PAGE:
Trevor Plouffe:  Trevor Plouffe returned from the DL a new man.  After hitting just .254 with four homers and 17 RBI through his first 37 games, Plouffe went 3-3 Saturday with a HR, 3 RBI and 2 runs.  Trevor is never going to help your team batting average but he could provide a huge power burst the rest of the way.  In 2012, the Twins 3B hit 24 HR in 422 AB.  Similar production the rest of the way can take a spot in my lineup any day (and will as Rick Wolf and I own him in LABR AL and Tout AL).  Invest.

Jay Bruce:  Jay Bruce is coming on.  The Reds sluggers blasted a walkoff dinger Friday.  Thus far this year, Bruce has 11 homers and 46 RBI.  The buy low window after an abysmal start is closing fast.  At age 26 and in his 6th major league season, the next level is there for Bruce to reach.  I would not be surprised if he finishes the 2013 campaign with 40+ HR and 115+ RBI.  Buy if you can afford the likely .255 batting average.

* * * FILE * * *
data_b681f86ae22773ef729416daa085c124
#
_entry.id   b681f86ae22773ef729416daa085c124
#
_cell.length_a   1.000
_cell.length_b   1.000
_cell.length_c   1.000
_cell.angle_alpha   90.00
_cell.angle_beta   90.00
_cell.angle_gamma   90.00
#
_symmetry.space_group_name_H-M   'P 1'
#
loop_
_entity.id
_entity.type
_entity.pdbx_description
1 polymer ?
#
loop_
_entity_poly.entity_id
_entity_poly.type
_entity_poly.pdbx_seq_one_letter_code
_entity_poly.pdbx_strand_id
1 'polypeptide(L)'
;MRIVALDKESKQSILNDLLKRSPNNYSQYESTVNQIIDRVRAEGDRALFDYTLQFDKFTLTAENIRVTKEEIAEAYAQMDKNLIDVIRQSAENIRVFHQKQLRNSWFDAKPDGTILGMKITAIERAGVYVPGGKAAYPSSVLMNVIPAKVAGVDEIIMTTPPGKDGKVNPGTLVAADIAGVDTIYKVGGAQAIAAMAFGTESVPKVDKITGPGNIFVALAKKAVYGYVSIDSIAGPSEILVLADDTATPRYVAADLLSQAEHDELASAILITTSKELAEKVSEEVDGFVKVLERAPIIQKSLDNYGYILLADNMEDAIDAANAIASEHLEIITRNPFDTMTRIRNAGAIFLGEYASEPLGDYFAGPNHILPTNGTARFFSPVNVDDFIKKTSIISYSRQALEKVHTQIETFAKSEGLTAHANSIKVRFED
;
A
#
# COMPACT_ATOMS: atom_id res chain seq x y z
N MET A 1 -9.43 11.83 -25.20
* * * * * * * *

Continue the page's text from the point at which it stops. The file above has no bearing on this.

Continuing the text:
And last and but not least, this from the Baron of the Bottom of the Page -- Schultz says:  “An old movie cliché, usually involved with Clint Eastwood or Bruce Willis, involves a young, brash rookie with newfangled technology and modern ways of thinking coming into the grizzled veterans world with the intention of shaking up the status quo and sending our beloved protagonist out to pasture. We all know how this movie turns out: the kid's inexperience and naiveté are glaring faults and the old hands come in like the cavalry to save the day with their wizened smarts and old-fashioned courage. Unless it's Trouble With The Curve, which hinges as much on identifying whether a prospect can handle a curve as it does on whether Eastwood can handle change (oooh deep), the picture usually ends with Willis or Clint standing over a mountain of corpses and taunting the youngster for their foolish hubris.

In the rush to acquire the hottest phenom or the bonus-est of babies, roto-owners tend to forget the value of players that simply know how the game is played. Those looking for the hot new thing have surely bought in early on Trevor Bauer, Tyler Skaggs, Jackie Bradley Jr., Lonnie Chisenhall and, if you took Schultz' advice from a couple weeks back, Michael Wacha (humility, a valid human quality). Sometimes, the missing pieces to the roto-puzzle are the ones that have been on the table for a long time.